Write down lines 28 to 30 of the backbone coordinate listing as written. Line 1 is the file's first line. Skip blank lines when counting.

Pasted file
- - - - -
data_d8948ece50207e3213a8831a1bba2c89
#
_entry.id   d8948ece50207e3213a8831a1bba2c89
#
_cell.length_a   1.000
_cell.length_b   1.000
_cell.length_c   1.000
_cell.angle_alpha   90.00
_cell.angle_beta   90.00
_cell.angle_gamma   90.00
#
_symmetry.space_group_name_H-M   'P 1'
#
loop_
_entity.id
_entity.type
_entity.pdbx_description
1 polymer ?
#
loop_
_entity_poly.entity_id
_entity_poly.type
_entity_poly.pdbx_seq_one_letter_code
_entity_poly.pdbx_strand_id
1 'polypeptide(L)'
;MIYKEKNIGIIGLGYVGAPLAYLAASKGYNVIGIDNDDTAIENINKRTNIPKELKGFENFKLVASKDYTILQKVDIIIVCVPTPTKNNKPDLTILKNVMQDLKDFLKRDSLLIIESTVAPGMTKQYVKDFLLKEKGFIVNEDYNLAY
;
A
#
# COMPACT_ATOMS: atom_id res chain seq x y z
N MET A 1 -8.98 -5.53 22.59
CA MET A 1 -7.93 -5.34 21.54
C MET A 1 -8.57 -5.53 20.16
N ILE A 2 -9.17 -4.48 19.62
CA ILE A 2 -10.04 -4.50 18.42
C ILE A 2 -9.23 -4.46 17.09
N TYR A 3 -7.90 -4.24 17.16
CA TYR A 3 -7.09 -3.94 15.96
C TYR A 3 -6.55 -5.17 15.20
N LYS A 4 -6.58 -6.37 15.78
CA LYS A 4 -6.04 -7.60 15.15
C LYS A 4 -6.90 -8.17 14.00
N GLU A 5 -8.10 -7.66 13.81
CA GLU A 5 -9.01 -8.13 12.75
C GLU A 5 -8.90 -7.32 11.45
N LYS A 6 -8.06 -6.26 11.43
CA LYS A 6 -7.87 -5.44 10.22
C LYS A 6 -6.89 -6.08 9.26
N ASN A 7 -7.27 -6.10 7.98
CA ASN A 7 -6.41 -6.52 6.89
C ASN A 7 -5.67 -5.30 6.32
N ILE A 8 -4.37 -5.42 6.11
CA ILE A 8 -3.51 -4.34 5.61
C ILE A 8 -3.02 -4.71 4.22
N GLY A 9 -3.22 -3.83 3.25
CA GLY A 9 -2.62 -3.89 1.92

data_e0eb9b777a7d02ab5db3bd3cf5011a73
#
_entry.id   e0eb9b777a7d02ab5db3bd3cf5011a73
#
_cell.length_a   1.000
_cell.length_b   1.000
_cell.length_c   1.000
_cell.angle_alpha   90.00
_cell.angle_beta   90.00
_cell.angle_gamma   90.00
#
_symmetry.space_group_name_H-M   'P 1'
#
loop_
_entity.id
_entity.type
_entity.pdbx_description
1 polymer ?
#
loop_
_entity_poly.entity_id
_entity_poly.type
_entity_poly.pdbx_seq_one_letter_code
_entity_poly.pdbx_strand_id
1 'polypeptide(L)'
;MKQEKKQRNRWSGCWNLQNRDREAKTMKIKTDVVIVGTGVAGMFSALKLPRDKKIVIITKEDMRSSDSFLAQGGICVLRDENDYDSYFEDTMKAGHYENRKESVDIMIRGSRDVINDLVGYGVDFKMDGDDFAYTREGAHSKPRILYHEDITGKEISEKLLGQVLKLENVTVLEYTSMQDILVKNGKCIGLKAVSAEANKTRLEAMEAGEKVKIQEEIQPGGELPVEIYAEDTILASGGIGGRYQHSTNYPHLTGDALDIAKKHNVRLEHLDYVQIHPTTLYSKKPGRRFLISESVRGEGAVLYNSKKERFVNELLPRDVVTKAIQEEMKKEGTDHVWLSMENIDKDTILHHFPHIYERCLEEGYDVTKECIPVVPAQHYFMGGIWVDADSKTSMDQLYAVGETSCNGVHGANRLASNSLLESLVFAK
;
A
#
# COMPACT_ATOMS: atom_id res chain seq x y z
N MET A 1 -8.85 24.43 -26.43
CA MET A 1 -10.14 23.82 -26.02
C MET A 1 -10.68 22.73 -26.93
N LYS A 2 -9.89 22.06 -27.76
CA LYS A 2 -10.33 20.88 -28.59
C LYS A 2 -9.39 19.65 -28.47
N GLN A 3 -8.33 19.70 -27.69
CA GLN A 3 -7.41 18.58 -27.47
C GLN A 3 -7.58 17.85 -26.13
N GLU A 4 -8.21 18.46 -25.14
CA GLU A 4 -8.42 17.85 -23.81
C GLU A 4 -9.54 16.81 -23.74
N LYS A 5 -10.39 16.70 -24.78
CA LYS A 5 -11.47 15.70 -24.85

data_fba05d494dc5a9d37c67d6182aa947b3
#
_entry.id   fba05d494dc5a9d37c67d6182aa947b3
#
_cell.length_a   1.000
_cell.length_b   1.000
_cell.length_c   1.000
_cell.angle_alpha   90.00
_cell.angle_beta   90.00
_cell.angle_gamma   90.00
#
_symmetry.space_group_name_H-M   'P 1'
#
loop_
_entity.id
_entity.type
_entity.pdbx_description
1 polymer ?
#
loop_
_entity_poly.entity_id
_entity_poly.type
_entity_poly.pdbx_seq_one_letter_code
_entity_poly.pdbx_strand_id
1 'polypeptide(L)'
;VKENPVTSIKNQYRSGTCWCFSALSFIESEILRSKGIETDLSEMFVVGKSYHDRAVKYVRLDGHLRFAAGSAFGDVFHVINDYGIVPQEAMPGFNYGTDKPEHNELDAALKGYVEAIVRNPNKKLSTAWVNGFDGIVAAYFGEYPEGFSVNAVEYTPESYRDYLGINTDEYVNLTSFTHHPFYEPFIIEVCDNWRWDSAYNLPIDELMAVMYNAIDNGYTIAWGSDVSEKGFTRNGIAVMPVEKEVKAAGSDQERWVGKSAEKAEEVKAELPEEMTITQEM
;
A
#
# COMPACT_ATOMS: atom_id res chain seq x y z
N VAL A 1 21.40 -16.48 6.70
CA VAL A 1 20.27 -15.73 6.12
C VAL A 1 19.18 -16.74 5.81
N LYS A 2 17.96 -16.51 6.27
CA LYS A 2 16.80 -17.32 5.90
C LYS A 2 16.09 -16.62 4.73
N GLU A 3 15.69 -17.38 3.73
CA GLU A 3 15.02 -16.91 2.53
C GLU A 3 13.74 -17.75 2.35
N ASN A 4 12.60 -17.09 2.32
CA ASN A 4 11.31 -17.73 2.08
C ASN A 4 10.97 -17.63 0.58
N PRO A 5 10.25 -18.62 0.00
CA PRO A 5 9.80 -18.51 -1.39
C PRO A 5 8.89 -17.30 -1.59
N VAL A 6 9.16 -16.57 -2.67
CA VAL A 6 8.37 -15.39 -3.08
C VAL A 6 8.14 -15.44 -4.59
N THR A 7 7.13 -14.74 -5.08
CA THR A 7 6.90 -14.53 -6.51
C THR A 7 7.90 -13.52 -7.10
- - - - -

A
#
# COMPACT_ATOMS: atom_id res chain seq x y z